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Following the Grenfell Tower fire in 2017, the government introduced new fire safety rules, including new rules for high-rise blocks of flats that are at least 18 metres or seven storeys high. The government also created a new body, the Building Safety Regulator (BSR), to enforce these rules.

The new rules took effect between October 2023 and April 2024.

Building regulations and fire safety are devolved, and this article only applies to England. For further information about Scotland, Wales and Northern Ireland, see section 7 of the Library briefing, Fire safety in houses and flats (May 2024).

Existing fire safety rules for all blocks of flats

Building or refurbishing blocks of flats

Building regulations require new buildings to be designed and built to limit the spread of fire and to help residents escape if there is a fire. The government publishes guidance to help developers comply with building regulations. It advises that:

  • All flats should have fire alarms, but “a communal fire alarm system is not normally needed”.
  • Walls, ceilings and floors between flats and around escape routes (such as corridors and staircases) should stop the spread of fire for a certain amount of time. This is called ‘compartmentation’.
  • Flat entrance doors and doors to escape routes should be ‘fire doors’. They should stop the spread of fire for at least 30 minutes and have smoke seals and self-closing devices.

Building regulations apply only when buildings are being constructed or refurbished. There’s no requirement to change existing blocks of flats to comply with updated regulations or new guidance.

Who’s responsible for compliance?

Developers, designers and builders must ensure their work complies with building regulations. Developers must get approval from a building control body. This approval can come from the local authority or a private building control approver (except if developers want to build or carry out work on high-rise blocks of flats, in which case they need approval from the BSR).

Occupied blocks of flats

All block of flats to have a ‘responsible person’ for fire safety under the Fire Safety Order. This is usually the building owner or manager.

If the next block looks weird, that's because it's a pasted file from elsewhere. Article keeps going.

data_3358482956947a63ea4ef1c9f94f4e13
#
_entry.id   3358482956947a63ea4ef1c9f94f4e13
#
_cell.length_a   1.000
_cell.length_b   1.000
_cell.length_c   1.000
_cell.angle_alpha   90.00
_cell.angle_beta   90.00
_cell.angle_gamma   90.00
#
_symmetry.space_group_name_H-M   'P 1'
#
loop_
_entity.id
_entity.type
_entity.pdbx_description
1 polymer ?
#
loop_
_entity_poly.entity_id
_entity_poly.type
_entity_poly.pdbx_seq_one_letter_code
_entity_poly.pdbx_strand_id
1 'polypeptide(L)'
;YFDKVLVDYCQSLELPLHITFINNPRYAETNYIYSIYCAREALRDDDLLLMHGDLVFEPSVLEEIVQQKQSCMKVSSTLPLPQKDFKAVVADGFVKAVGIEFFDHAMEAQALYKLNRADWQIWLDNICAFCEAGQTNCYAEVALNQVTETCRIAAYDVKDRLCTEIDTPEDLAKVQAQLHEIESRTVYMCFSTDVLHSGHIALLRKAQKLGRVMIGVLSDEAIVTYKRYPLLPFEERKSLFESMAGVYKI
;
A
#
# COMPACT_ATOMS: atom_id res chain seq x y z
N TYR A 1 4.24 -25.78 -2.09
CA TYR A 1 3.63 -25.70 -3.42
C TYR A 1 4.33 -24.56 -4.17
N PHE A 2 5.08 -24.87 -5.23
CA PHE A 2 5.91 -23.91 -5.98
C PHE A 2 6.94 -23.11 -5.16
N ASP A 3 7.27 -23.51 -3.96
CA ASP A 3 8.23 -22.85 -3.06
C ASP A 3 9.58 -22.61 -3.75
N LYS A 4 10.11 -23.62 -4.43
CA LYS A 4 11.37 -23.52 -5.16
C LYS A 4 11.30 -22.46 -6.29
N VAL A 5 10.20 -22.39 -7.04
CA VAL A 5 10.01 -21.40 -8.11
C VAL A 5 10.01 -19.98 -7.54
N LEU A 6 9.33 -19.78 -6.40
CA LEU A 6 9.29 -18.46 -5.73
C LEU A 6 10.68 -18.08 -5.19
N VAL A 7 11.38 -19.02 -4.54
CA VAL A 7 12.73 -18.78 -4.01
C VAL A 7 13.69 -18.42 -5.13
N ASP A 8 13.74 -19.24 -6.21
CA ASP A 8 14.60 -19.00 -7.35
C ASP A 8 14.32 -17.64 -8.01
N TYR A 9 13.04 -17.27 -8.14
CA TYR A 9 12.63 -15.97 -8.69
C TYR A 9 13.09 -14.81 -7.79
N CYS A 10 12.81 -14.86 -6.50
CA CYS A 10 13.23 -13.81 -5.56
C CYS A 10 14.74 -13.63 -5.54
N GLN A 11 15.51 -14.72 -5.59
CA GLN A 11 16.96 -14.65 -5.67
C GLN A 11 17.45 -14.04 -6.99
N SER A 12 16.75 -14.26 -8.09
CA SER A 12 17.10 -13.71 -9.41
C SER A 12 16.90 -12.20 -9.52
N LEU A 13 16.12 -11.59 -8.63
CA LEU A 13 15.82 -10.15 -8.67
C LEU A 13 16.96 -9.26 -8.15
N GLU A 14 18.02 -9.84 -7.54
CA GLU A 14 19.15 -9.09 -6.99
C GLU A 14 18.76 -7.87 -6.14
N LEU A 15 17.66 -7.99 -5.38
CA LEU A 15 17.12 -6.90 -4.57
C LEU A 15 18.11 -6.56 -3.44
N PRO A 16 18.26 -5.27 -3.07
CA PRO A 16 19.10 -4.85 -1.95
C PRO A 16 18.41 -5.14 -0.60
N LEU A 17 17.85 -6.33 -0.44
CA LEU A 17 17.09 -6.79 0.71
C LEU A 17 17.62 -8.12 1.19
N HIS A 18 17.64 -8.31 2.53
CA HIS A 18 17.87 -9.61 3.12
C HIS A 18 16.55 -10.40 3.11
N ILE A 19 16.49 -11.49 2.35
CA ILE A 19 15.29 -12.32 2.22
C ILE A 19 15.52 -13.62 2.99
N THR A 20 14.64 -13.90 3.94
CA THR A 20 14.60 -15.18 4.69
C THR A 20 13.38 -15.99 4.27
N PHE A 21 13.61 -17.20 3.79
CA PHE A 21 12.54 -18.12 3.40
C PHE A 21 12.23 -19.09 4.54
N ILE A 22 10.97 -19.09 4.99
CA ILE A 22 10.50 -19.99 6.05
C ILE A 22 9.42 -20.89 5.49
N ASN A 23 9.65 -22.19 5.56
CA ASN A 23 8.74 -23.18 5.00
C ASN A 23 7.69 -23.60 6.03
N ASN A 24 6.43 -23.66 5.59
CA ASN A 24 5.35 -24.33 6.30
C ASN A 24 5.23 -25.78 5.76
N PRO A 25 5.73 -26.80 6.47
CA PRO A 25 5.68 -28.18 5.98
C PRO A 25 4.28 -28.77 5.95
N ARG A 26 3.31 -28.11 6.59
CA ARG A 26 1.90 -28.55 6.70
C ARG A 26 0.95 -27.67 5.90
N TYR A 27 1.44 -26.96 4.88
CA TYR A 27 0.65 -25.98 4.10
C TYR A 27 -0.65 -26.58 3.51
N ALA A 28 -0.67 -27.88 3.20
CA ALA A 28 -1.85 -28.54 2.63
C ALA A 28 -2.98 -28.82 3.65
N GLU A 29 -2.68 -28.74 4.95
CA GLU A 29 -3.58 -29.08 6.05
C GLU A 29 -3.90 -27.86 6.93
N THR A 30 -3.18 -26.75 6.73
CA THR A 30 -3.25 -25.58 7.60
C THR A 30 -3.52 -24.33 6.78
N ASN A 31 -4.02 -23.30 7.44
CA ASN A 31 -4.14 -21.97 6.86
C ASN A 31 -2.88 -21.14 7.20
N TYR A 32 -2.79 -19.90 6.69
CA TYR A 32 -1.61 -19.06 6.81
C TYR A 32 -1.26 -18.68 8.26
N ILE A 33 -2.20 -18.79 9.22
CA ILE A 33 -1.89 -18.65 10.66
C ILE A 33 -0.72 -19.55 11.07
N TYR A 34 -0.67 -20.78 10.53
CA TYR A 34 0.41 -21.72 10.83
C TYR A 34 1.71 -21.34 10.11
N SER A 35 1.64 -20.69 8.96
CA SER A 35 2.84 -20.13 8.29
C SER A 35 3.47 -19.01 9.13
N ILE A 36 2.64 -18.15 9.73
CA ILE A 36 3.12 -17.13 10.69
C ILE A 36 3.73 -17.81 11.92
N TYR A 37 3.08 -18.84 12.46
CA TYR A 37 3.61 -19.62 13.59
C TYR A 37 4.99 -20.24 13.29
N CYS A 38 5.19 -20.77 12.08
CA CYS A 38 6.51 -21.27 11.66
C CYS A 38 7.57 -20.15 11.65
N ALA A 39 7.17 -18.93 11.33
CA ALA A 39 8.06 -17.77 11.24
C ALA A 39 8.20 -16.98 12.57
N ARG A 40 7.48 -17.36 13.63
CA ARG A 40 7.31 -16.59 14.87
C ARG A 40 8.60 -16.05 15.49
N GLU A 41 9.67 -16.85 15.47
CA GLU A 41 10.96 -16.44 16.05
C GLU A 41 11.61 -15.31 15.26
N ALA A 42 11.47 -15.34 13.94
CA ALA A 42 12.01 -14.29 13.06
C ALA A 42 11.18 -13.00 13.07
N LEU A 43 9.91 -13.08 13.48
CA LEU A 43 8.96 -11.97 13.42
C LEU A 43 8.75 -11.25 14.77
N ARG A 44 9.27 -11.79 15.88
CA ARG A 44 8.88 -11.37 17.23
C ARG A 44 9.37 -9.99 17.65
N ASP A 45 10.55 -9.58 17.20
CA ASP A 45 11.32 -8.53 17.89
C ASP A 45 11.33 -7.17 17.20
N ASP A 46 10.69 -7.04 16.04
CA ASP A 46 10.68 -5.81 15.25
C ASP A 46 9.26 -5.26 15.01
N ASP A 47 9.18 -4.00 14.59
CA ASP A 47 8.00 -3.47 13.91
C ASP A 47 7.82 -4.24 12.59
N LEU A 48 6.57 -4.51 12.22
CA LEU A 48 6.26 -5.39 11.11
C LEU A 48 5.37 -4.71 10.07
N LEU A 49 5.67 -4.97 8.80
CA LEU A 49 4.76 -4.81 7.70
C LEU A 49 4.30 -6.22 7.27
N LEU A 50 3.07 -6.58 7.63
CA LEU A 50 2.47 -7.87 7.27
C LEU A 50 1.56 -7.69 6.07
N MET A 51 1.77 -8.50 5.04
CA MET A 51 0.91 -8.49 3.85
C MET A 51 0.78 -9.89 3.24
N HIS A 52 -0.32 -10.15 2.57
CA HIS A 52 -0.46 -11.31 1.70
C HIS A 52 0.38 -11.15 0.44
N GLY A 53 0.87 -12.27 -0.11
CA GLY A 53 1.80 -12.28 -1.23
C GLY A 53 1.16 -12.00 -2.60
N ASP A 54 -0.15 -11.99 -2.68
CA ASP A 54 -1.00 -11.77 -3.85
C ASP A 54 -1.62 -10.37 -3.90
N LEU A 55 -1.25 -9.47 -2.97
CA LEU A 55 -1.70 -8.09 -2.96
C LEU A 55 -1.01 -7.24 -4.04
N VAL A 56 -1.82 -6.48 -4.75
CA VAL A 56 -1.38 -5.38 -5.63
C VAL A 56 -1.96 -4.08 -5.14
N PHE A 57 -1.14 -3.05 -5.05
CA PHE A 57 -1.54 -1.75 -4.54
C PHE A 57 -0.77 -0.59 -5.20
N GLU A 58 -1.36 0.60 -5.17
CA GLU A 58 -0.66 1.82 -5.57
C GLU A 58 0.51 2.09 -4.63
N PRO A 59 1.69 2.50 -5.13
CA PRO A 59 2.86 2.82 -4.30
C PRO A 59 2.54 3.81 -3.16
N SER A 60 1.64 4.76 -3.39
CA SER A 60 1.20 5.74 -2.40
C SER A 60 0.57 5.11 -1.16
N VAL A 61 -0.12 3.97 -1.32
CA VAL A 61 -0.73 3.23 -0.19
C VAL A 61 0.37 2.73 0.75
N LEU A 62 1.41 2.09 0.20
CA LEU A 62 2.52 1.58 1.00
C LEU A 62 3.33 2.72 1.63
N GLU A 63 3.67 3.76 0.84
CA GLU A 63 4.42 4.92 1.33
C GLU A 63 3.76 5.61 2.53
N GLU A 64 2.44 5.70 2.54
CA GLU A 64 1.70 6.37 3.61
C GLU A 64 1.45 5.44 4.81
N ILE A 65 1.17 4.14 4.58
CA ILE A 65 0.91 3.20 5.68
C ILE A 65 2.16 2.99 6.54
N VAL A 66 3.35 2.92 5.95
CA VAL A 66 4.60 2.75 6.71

Responsible persons are only responsible for fire safety in common areas (such as staircases and corridors), not for individual flats.

Responsible persons must carry out fire risk assessments and then put in place safety measures to mitigate the risks they have identified.

New rules for mid-rise blocks of flats (11+ metres)

Following the Grenfell Tower fire, the government updated the guidance supporting the building regulations in 2020 to advise that new blocks of flats that are at least 11 metres should have sprinklers (PDF).

The government also gave responsible persons for blocks of flats that are at least 11 metres high more responsibilities to check flat entrance doors every year and fire doors in communal areas every three months. The new rules came into force in January 2023.

New rules for high-rise blocks of flats (18+ metres or 7+ storeys)

Building or refurbishing high-rise blocks of flats

Following the Grenfell Tower fire, the government made changes to building regulations and supporting guidance for high-rise blocks of flats:

The government also changed the law to require developers to obtain approval from the BSR (rather than the local authority or a registered private building control approver) if they want to build or carry out work on high-rise blocks of flats. This requirement came into force in October 2023.

Occupied high-rise blocks of flats

The government gave  responsible persons for high-rise blocks of flats more responsibilities, including to regularly check firefighting equipment. The new rules came into force in January 2023.